This editorial originally appeared in the October 20, 1978, issue of the magazine, upon publication of the New International Version of the Bible (NIV).

Many Christians seem confused by the availability of so many different translations of the Bible. Older Christians did not face so many choices. They had to learn the language of the King James, and if they could do it, why can't others? God has indeed marvelously blessed the King James translation over the centuries. But language changes; it does not remain static; and new translations are needed.

Christianity Today recommends that no version should be the "standard," neither the King James nor any other translation. You can memorize Scripture from a variety of translations. It's more important to understand a verse than to know how it is worded in a certain version. Preachers, aware of the variety of translations used by their audiences, can use them together in sermons to expound Scripture. A Bible study group may wish everyone to have a common translation, but why not rotate which translation you use? You can get more out of the Bible when you read different translations of the same passage. (You can also get the same benefit by studying Scripture in a foreign language.)

We must never forget that the principal purpose of words is communication. Jesus Christ who is the incarnate Word of God looked and acted like a man of his time. In the same way, the written Word of God was inspired in the everyday languages of the people who first received it.

Since the Greek of the New Testament differed from the older Greek of the classical Athenian writers, scholars long thought it a special "Holy Ghost" dialect. With the discoveries of ancient documents, we now realize that New Testament Greek differs from the classical because it was the common, somewhat simplified, dialect spread by the conquering Alexander the Great.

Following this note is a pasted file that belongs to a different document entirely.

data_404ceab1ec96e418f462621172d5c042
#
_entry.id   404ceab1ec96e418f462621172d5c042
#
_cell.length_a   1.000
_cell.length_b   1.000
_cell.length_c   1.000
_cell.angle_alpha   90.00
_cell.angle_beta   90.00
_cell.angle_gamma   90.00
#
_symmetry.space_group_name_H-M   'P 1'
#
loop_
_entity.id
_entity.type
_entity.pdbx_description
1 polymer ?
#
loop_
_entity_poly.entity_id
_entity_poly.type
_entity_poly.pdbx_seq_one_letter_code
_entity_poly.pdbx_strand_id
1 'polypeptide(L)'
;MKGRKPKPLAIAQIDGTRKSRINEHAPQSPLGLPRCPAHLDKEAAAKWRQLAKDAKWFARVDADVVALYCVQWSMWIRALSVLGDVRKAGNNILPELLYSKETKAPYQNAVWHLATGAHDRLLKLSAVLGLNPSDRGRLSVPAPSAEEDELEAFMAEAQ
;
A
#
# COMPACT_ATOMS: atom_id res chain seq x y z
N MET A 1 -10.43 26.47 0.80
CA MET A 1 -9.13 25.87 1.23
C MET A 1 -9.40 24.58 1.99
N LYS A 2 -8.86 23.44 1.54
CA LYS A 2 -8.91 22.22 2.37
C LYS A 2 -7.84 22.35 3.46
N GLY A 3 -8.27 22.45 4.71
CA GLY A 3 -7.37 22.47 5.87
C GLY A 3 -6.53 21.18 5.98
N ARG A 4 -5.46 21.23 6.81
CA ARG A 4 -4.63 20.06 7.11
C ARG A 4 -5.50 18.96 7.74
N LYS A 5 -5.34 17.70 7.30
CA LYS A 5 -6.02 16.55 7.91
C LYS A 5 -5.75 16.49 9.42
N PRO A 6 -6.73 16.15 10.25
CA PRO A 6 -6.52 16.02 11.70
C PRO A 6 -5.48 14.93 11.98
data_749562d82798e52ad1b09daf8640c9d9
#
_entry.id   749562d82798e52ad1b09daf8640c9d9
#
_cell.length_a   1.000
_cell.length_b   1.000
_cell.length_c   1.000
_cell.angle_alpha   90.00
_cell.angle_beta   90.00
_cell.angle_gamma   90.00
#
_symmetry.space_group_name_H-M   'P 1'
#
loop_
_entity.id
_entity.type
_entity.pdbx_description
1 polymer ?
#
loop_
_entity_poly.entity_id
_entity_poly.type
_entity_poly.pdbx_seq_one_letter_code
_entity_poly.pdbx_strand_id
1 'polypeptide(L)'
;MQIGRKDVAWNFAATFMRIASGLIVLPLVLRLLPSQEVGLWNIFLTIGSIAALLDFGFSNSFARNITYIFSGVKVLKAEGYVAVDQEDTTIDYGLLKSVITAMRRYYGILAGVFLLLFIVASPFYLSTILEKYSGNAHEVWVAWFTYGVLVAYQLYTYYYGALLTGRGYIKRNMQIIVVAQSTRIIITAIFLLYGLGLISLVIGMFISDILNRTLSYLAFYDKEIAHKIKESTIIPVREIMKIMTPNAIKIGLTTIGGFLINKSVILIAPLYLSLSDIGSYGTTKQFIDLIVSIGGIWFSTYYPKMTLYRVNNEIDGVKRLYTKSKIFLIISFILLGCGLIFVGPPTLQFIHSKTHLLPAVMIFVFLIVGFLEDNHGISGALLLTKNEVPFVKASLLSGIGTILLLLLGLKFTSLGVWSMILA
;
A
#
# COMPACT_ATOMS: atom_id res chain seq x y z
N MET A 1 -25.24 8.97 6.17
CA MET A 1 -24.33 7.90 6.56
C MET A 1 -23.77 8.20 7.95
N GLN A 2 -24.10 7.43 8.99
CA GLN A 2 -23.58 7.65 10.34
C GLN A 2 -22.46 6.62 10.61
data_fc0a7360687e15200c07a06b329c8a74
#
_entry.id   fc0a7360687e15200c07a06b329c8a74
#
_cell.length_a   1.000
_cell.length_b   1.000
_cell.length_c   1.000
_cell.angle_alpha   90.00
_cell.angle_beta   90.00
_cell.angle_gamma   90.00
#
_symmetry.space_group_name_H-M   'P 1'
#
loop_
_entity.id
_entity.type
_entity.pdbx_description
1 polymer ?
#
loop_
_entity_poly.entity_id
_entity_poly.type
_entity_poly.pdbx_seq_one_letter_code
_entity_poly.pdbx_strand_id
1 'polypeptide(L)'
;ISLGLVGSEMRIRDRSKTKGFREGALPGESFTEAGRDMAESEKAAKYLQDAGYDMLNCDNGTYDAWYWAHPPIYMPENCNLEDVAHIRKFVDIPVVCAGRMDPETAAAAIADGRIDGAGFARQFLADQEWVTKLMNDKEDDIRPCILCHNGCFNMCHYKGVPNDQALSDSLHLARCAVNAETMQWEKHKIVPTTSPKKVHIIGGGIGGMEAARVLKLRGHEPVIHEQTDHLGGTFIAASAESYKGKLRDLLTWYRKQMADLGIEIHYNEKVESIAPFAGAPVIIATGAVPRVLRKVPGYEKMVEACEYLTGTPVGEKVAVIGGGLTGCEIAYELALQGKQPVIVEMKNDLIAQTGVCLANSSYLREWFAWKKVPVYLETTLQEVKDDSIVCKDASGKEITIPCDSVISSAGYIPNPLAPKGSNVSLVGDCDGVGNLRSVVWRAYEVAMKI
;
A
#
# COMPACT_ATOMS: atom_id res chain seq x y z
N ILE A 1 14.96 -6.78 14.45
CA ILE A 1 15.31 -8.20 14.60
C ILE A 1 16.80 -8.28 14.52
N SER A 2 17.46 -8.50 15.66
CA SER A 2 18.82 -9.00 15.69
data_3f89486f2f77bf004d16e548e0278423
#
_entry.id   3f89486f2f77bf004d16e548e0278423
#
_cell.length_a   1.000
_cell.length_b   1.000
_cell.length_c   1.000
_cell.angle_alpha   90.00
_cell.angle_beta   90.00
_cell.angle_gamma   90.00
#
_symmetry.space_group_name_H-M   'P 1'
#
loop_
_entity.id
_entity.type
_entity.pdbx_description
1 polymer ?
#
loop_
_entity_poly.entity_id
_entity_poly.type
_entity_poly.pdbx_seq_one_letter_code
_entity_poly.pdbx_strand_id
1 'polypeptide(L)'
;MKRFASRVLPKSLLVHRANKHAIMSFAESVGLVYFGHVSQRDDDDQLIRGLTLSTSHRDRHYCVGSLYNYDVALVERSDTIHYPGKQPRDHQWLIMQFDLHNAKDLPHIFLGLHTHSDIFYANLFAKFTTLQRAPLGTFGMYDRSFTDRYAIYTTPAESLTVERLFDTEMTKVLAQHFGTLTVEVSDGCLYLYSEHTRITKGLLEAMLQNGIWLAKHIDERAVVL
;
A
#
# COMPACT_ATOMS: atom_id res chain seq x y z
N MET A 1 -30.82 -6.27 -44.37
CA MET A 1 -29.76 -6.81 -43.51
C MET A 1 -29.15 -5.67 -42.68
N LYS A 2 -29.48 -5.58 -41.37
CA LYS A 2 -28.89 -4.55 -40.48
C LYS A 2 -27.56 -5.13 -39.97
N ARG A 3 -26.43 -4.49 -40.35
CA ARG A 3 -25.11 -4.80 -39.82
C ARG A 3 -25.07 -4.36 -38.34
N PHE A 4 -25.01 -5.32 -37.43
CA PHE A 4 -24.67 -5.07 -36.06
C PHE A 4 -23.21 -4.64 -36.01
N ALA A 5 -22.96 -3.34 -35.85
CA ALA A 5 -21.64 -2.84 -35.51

We welcome the appearance and increased use of translations that more clearly communicate the meaning of the original Hebrew and Greek to readers today. And there is evidence that understanding of God's Word is significantly enhanced by modern versions.

For example, the principal of a major Christian school in Maryland carefully tested more than 300 students in grades four through eight in schools in three states. He compared the King James (modified by paragraphing, repunctuations, and modernization of the most blatant archaisms), the New American Standard, and the New International. In every school, at every grade level, and on each of the four kinds of tests, the New International proved to communicate the best, the King James least so, and the New American Standard half-way between. And that despite the regular usage of the King James in home and school by most of the students. Those without such a background could be expected to fare worse.

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For example, researchers at Georgia State University compared the readability of the Good News Bible, the Revised Standard, and the King James. The Good News came out notably better than either of the more traditional versions. Indeed, researchers found the RSV and KJV in key respects to resemble the instructions for Federal Income Tax forms.